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February 1973

Fluorescent Antibody Studies of Immunoglobulin Binding by Brain TissuesDemonstration of Cytoplasmic Fluorescence by Direct and Indirect Testing in Schizophrenic and Nonschizophrenic Subjects

Author Affiliations

East Orange, NJ; Coatesville, Pa; Philadelphia; Coatesville, Pa
From Veterans Administration Hospital, East Orange, NJ (Dr. Boehme), Veterans Administration Hospital, Coatesville, Pa (Dr. Cottrell and M. Hillegass), and the University of Pennsylvania, Philadelphia (Dr. Dohan).

Arch Gen Psychiatry. 1973;28(2):202-207. doi:10.1001/archpsyc.1973.01750320036006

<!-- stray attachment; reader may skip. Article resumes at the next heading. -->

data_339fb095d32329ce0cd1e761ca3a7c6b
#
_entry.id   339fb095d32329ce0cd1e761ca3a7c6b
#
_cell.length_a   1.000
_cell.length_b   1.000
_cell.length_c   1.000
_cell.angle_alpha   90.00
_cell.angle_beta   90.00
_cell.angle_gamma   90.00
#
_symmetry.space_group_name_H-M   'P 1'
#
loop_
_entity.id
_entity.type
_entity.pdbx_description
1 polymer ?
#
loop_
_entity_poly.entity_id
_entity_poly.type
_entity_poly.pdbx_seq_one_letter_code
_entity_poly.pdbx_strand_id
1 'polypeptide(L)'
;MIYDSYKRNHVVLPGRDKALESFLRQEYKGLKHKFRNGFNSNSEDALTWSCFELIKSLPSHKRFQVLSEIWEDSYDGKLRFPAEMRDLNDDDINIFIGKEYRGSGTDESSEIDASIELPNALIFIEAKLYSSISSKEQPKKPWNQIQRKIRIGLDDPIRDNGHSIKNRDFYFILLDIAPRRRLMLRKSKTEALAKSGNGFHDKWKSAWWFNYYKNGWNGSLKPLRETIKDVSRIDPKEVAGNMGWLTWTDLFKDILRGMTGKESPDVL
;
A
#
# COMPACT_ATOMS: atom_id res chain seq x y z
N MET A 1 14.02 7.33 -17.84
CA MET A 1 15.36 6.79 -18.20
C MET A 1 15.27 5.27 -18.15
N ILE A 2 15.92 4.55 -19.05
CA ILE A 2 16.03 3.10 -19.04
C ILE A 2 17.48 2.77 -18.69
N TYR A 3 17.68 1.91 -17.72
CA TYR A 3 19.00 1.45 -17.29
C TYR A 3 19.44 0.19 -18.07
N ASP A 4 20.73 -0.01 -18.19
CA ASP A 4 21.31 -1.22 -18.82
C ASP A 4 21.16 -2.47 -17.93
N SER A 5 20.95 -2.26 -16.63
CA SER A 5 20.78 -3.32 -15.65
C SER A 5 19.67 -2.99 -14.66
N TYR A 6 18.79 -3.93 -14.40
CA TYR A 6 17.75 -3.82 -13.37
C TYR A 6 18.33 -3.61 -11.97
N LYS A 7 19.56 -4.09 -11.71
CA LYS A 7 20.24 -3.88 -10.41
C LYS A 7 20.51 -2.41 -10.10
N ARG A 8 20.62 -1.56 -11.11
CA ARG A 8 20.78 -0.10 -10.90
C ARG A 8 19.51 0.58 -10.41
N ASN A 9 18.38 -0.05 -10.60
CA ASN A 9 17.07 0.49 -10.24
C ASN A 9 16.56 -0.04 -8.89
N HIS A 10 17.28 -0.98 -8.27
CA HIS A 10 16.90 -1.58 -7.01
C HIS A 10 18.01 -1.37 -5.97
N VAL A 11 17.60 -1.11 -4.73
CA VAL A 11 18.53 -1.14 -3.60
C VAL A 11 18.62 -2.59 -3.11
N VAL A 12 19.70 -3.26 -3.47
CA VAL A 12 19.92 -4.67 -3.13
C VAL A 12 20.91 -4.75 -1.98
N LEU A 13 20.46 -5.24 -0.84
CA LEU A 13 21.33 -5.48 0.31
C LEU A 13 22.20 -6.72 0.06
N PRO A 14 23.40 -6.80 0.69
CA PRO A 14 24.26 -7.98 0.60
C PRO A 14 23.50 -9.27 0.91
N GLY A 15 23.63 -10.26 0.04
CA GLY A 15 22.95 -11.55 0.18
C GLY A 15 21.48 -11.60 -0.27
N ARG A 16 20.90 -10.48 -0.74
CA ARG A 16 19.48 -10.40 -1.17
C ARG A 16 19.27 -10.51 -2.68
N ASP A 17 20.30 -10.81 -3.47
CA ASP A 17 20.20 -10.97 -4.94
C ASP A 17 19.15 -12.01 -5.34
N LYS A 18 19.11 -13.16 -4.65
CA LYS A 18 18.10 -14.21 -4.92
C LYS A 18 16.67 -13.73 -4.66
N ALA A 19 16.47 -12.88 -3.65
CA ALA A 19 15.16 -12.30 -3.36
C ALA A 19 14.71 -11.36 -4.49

By direct and indirect immunofluorescent techniques, we tested varying numbers of brain tissues obtained at autopsy from nonpsychiatric as well as schizophrenic patients. We did not find evidence by direct or indirect techniques of attachment of immunoglobulins to nuclei of brain tissue that is specific for either sera or brain of individuals with schizophrenia. Cytoplasm of brain cells showed fluorescence, after staining with tagged antibodies to human immunoglobulins, in a high proportion of brains obtained at autopsy both from psychotic and nonpsychotic patients. We do not know whether the apparent attachment of immunoglobulins to brain cell cytoplasm represents in vivo or postmortem transfer of immunoglobulins from within the blood vessels or, less likely, the in vivo local production of immunoglobulins or other proteins with similar antigenic sites.